► New Honda HR-V priced from £18k
► 118bhp 1.6 diesel, 128bhp 1.5 petrol
► Aiming to refire Honda’s Euro sales
The new Honda HR-V will cost from £17,995 when it rolls into UK showrooms in August 2015, the company has confirmed. That’ll bag you an S entry-grade petrol; save up if you want the top-level EX diesel – that’ll set you back £24,945.
Honda is launching the new crossover with PCP finance from £149 a month, with a 30% deposit payable up front. All models come with climate and cruise control and automatic headlamps as standard equipment.
The HR-V is a baby SUV to rival the Nissan Juke, Mini Countryman and Vauxhall Mokka, with a platform and engines common to the next-generation Honda Jazz. It’s a crucial model for Honda in the UK and a cornerstone of its recovery plan for Europe where sales have eroded in recent years.
STOP PRESS: We’ve driven the new HR-V. Click here to read CAR’s first drive verdict
Honda HR-V: that name rings a bell…?
It sure does: the HR-V was launched in the UK in 1999. Conceptually like the 2015 car, it was a supermini-sized, higher-riding SUV, based on Honda’s supermini of the time (the Logo).
The original came in 2wd and part-time 4wd versions and with three or five doors. It was a car ahead of its time, being phased out in the mid-’00s, a few years before the Nissan Juke, Mini Countryman and Skoda Yeti kickstarted the market. Honda chose to concentrate on the bigger CR-V, instead.
Now it’s shrunk it’s SUV template for this little brother. Honda calls it a coupe-inspired silhouette, pointing to the cleverly hidden rear door handles and swooping style line running along the car’s flanks and wrapping into the rearmost C-pillar.
Why Honda’s reviving the HR-V
In the UK, baby SUVs now account for 3.6% of all new-car registrations, or more than 87,000 sales in 2013. That’s gotta hurt for Honda, whose recent models have faded in and out like a badly tuned ‘70s TV: Civic Type R, NSX, S2000, FR-V, Civic wagons and the Legend have all been handled in a mystifyingly inconsistent way over the past decade.
The new baby SUV – which was revealed in full at the Geneva motor show in March 2015 – will offer a choice of two engines: a 118bhp 1.6-litre i-DTEC diesel or the 128bhp 1.5 litre i-VTEC petrol (the latter can be specced with a CVT automatic transmission). Only front-wheel drive models will be sold in the UK.
Emissions for the diesel manual are commendably low at 104g/km CO2, and combined fuel economy is quoted at 71mpg (on 16-inch wheels, 69mpg and 108g/km on 17s). Opting for the CVT auto gearbox for the petrol makes for a rosier economy picture than the manual. Auto petrols can manage 54mpg and 120g/km, manuals 50mpg and 130g/km.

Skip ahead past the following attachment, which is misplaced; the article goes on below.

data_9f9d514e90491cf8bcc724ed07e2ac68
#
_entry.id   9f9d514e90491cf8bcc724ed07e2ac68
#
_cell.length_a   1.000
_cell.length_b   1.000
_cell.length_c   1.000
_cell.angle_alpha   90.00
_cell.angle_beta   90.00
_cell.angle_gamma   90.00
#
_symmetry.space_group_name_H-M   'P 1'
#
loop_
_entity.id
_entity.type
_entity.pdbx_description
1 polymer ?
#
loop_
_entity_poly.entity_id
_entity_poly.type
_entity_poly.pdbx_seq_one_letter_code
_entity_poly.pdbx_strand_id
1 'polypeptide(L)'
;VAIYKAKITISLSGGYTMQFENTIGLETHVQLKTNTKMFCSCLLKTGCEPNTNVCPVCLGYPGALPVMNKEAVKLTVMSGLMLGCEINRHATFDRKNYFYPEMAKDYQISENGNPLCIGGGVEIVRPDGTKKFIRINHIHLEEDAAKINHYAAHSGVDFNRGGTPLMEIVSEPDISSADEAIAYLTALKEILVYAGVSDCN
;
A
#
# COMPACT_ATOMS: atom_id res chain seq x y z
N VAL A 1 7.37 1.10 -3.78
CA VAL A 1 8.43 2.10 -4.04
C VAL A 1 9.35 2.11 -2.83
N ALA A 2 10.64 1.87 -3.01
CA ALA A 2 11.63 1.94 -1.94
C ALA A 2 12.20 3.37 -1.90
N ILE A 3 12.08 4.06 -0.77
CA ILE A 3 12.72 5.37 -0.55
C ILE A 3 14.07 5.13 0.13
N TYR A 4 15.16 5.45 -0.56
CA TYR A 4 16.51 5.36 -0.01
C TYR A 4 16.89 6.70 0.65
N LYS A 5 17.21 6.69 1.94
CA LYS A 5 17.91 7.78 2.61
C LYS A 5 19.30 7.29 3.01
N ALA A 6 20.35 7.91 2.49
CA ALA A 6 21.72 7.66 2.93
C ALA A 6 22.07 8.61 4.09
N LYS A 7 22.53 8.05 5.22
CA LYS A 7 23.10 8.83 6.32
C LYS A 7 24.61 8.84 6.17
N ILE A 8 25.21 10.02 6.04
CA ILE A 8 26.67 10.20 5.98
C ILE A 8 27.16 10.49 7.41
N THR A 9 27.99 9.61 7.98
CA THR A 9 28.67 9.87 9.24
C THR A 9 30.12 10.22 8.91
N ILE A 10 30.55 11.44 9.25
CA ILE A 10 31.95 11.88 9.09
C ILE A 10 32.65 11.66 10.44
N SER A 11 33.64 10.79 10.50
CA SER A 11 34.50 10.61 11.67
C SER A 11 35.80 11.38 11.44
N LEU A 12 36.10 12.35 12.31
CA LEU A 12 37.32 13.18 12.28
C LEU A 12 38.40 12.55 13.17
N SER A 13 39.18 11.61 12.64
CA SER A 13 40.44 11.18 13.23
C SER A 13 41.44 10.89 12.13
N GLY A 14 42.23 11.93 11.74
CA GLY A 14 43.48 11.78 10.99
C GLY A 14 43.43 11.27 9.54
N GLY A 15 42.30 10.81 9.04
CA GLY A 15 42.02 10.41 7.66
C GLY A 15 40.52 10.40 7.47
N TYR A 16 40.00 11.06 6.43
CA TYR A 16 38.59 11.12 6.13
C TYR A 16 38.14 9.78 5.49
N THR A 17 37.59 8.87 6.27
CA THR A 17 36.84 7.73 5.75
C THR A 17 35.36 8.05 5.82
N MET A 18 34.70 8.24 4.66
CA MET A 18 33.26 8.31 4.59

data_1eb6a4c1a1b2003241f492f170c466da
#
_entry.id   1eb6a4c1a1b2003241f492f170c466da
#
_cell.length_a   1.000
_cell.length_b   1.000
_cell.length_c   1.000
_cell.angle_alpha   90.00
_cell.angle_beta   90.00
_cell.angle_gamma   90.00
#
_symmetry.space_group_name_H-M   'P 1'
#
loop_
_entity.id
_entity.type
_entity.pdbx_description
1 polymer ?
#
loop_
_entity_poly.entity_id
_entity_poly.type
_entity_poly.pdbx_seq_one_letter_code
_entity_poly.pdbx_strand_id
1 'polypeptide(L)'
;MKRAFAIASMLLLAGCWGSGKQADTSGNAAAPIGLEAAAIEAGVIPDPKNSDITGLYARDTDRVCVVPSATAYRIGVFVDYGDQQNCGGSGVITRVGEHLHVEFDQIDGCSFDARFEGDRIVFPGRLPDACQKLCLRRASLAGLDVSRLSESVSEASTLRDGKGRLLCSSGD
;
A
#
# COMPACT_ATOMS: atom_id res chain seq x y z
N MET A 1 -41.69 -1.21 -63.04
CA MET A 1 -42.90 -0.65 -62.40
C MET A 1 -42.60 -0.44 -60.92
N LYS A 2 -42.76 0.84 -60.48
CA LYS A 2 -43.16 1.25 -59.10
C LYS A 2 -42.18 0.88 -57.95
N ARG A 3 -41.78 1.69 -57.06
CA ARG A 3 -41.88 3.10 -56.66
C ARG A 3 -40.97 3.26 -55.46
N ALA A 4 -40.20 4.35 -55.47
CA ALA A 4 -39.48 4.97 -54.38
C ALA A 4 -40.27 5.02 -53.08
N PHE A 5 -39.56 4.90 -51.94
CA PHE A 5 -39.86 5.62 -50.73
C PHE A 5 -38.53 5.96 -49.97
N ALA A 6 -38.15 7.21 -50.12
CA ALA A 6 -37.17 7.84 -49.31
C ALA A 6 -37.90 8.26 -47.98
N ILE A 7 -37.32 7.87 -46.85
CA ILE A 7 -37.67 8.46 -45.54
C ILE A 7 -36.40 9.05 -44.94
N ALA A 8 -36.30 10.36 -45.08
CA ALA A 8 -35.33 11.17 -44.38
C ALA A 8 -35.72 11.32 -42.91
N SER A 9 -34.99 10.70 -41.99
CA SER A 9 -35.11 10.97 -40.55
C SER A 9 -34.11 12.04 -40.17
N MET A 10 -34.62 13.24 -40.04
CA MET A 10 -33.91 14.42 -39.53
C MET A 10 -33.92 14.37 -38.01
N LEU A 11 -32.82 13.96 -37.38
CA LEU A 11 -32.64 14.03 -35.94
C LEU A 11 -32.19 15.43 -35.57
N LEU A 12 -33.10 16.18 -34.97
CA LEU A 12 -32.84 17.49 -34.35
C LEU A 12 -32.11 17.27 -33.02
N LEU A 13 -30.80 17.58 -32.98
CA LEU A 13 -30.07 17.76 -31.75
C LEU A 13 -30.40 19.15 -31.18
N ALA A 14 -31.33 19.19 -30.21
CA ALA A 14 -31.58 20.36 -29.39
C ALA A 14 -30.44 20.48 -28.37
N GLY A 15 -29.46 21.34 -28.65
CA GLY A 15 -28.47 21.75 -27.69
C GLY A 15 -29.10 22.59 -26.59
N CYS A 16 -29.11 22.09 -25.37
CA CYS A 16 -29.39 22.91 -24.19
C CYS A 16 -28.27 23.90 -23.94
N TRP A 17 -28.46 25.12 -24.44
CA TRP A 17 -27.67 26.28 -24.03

Expect a versatile cockpit for five people. Honda has confirmed the baby SUV will get its ‘Magic Seats’: not only does the rear bench fold flat, but the rear seat squabs fold upwards against the seat backs, enabling you to carry tall items like picture frames or pot plants in the rear footwells. It’s enabled by the low-profile, centrally mounted fuel tank.
Honda claims a useful 453-litre boot, rising to 1026 when the back seats are stowed. The front passenger seat can fold flat too, for carrying bodies or other awkward loads.
Inside the crossover’s cabin
This is our first look at the final production HR-V’s interior. There’s a seven-inch touchscreen to control all infotainment systems and Honda says it’ll allow internet browsing, music streaming and real-time traffic and weather updates. Being based on the Android OS, you can swipe, pinch and tap like on your smartphone.
Note also the new Advanced Driver Assist System standard on all models bar the entry grade, offering radar- and camera-controlled overrides to spot hazards ahead. That’ll leave more time for you to gaze out of the roof – there’s a panoramic sunroof now available.
Honda HR-V: that name
Honda Europe had pondered other names, but has now plumped for HR-V. The Japanese-built version is called Vezel, and the HR-V name is lined up for North America, too.
In the UK, the original HR-V was nicknamed the ‘Hormone-Replacement Vehicle’ on account of its middle-aged customer base, by wags including CAR (John Simister couldn’t resist a mention in his April 1999 issue UK drive).